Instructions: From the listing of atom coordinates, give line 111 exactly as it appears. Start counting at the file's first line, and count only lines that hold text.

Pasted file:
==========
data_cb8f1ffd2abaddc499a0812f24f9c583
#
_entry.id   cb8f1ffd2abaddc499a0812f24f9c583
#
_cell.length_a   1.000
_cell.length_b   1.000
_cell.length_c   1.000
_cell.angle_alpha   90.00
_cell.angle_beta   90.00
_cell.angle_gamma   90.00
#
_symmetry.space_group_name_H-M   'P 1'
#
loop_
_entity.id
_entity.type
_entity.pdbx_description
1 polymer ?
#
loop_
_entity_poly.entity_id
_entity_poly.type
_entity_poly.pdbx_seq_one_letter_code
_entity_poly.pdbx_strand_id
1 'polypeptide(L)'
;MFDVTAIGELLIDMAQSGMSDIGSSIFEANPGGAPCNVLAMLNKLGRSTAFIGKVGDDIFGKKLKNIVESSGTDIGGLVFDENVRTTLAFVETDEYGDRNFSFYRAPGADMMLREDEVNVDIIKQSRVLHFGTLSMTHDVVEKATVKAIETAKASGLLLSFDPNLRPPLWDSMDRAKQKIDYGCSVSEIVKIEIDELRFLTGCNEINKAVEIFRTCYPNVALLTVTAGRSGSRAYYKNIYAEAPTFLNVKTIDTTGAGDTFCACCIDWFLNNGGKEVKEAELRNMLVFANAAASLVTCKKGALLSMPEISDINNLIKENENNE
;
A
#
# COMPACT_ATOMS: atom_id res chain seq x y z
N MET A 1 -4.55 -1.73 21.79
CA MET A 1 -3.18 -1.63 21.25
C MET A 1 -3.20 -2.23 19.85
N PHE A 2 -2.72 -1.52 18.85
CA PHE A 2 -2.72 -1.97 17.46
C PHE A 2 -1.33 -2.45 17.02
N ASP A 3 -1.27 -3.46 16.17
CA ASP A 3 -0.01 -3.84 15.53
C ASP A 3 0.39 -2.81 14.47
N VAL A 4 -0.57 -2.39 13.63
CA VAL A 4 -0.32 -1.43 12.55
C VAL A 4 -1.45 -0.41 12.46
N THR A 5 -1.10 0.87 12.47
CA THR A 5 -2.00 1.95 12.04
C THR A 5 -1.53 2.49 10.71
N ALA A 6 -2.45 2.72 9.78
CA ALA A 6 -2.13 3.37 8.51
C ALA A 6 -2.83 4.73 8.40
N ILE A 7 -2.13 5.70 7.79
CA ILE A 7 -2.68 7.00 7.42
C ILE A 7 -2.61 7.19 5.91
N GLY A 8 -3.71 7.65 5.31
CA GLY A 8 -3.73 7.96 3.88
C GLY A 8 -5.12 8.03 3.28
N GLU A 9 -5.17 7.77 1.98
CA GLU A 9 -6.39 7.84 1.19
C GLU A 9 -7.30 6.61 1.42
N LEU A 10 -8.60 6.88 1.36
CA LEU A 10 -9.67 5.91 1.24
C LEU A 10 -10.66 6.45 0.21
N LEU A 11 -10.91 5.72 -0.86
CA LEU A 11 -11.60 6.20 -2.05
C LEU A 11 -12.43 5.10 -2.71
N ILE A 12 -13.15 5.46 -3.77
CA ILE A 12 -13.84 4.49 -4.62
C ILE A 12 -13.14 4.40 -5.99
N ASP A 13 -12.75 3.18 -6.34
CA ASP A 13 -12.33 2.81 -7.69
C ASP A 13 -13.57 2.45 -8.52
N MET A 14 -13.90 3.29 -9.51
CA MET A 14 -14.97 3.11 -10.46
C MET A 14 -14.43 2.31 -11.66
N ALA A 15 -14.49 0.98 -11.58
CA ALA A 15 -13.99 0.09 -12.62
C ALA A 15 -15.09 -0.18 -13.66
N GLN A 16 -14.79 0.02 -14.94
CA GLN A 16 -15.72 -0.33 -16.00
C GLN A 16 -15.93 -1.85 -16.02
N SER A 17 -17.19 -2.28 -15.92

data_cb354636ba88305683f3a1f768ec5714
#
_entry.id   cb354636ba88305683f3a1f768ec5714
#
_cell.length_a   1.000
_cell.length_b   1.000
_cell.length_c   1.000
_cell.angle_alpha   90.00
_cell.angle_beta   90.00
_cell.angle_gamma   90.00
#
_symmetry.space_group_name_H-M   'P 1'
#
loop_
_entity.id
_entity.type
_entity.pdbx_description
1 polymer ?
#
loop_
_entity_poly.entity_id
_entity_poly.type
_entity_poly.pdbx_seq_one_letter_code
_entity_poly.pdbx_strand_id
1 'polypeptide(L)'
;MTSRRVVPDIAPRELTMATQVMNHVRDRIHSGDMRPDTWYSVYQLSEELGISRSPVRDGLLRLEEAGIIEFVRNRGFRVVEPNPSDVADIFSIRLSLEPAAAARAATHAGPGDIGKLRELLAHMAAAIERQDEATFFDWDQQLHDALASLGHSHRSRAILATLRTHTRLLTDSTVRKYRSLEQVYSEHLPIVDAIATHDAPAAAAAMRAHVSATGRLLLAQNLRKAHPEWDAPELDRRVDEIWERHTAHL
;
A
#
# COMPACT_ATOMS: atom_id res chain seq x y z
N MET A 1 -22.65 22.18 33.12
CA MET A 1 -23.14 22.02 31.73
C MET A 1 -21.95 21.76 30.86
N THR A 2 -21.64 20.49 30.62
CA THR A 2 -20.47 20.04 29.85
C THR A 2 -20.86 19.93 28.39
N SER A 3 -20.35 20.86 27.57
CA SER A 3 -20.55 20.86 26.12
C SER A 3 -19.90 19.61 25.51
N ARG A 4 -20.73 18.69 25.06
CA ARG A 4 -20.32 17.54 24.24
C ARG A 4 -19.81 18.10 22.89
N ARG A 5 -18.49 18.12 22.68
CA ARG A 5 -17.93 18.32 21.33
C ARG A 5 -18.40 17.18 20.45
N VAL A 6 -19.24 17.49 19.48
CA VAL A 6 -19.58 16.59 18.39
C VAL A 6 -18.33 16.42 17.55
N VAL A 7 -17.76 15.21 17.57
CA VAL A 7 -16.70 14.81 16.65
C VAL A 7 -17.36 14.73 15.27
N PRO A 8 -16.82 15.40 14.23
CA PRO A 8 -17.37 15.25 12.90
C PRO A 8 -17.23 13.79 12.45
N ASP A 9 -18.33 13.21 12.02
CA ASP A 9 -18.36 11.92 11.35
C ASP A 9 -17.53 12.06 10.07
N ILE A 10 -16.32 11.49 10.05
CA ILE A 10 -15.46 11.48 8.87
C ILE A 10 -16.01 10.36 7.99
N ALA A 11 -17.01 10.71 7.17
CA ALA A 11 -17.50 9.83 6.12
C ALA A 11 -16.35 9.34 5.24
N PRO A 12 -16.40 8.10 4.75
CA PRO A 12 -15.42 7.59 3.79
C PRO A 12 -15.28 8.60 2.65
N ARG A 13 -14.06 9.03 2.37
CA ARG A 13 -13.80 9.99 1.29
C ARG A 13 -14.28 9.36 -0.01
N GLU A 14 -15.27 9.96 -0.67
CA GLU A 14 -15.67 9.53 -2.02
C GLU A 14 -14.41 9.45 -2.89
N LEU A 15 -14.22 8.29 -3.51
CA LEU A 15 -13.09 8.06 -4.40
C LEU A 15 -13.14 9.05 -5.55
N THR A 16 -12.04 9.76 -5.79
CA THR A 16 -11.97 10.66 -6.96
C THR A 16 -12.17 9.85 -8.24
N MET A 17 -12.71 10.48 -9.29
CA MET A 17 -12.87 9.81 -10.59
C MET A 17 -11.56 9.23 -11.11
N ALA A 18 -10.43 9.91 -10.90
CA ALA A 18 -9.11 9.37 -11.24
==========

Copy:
CA MET A 1 -23.14 22.02 31.73